By Kat J. McAlpine -<br><br>One of the reasons cancer is so deadly is that it can evade attack from the body’s immune system, allowing tumors to flourish and spread. Using immunotherapy, scientists can try to induce the immune system to go into attack mode to fight cancer and to build long-lasting immune resistance to cancer cells. Now, researchers at the <a href="http://www.seas.harvard.edu/">Harvard School of Engineering and Applied Sciences</a> (SEAS) and the <a href="http://wyss.harvard.edu/">Wyss Institute for Biologically Inspired Engineering</a> at Harvard University have shown that a non-surgical injection of programmable biomaterial that spontaneously assembles in vivo into a 3D structure could fight and even help prevent cancer and infectious diseases such as HIV. Their findings are reported in Nature Biotechnology.<br><br><a href="https://www.seas.harvard.edu/news/2014/12/injectable-3d-vaccines-could-fight-cancer-and-infectious-diseases">READ MORE ON HARVARD | SCHOOL OF ENGINEERING AND APPLIED SCIENCES</a><br><br>Ref: Injectable, spontaneously assembling, inorganic scaffolds modulate immune cells in vivo and increase vaccine efficacy.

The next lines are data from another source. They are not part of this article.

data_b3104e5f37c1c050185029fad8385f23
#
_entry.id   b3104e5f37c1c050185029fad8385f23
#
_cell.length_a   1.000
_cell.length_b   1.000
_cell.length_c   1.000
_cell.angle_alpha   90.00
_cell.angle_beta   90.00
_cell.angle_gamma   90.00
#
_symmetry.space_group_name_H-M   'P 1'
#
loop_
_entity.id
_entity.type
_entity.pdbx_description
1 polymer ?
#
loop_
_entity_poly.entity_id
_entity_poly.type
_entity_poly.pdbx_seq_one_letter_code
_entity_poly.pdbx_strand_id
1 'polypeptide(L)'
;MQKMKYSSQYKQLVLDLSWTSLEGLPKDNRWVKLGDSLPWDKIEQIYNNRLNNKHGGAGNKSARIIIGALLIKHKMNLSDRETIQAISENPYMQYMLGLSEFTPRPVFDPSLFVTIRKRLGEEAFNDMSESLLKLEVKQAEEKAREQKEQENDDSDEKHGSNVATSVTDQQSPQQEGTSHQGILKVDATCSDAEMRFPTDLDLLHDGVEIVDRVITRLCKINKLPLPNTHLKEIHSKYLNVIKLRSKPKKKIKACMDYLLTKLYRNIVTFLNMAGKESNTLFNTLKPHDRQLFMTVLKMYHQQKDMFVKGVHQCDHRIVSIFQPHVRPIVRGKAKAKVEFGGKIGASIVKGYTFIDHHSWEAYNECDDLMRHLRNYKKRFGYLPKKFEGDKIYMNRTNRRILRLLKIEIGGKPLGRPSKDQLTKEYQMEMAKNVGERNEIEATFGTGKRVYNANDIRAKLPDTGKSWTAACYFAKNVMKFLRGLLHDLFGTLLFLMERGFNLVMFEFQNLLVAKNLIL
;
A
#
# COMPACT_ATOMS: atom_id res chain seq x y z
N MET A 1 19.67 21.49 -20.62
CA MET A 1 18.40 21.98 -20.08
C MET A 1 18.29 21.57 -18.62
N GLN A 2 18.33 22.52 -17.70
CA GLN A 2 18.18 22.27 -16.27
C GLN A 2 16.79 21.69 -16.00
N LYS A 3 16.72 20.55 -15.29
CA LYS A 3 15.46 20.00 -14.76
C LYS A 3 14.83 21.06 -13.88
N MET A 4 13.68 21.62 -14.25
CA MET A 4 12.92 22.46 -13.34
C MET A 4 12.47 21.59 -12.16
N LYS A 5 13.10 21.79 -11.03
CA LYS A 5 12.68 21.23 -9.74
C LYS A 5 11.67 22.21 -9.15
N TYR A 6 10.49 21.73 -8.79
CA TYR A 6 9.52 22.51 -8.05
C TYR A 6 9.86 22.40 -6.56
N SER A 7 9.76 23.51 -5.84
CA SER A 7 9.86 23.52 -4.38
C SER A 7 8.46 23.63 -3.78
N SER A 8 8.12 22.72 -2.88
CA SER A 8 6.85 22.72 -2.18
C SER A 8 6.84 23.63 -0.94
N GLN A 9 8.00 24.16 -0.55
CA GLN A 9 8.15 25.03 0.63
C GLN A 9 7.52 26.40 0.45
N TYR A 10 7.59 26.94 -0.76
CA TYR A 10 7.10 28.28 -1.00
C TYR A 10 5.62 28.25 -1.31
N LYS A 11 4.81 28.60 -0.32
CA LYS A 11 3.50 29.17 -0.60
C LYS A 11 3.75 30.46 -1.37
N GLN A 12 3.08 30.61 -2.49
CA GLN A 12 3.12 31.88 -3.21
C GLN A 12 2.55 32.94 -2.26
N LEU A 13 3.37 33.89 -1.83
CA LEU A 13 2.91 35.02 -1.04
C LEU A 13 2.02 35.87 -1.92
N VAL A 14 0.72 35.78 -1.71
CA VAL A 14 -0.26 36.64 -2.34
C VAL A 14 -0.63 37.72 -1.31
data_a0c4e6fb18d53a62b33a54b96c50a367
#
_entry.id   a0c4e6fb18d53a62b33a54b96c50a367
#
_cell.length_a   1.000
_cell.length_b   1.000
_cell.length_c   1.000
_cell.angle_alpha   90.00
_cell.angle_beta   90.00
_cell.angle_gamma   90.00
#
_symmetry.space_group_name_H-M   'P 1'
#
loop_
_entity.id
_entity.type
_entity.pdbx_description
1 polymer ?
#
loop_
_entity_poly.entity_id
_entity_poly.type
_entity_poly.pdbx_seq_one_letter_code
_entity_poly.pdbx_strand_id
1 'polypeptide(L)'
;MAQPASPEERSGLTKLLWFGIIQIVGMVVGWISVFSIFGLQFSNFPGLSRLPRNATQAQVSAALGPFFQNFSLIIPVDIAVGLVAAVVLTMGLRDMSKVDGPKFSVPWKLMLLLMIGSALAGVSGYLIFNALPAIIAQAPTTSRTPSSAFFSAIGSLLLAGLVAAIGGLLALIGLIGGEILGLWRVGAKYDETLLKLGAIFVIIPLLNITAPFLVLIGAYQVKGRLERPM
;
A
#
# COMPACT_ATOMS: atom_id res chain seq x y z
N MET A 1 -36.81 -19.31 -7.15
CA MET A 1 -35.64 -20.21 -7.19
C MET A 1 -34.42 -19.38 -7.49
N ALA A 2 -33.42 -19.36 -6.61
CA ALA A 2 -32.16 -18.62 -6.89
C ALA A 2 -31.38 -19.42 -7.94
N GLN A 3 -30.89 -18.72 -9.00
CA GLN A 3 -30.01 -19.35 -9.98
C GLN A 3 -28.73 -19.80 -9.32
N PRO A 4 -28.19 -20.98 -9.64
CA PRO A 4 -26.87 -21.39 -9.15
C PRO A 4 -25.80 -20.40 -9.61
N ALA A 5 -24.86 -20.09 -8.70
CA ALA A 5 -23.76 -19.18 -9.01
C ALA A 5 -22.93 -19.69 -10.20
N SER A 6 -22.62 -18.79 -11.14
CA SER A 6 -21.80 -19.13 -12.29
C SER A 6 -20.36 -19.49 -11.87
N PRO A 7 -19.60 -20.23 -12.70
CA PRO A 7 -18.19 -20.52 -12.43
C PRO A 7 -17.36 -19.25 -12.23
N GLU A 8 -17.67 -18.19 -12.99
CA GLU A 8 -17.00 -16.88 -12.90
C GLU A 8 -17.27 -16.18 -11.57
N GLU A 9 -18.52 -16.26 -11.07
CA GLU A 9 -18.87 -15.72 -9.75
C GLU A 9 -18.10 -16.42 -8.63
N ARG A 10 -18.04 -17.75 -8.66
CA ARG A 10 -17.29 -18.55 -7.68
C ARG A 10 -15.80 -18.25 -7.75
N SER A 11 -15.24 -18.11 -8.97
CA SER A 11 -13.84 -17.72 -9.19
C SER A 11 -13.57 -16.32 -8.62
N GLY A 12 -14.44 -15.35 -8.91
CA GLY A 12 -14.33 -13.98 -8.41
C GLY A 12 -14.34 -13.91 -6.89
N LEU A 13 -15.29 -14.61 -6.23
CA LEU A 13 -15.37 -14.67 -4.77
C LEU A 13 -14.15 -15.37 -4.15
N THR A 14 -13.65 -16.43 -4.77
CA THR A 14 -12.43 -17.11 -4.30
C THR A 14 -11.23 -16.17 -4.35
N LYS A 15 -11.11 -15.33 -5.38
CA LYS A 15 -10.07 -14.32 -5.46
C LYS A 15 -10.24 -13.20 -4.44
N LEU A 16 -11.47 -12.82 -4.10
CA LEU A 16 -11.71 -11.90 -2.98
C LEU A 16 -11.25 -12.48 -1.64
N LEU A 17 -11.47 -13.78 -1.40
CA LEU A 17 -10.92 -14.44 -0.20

Nature Biotechnology (2014) doi:10.1038/nbt.3071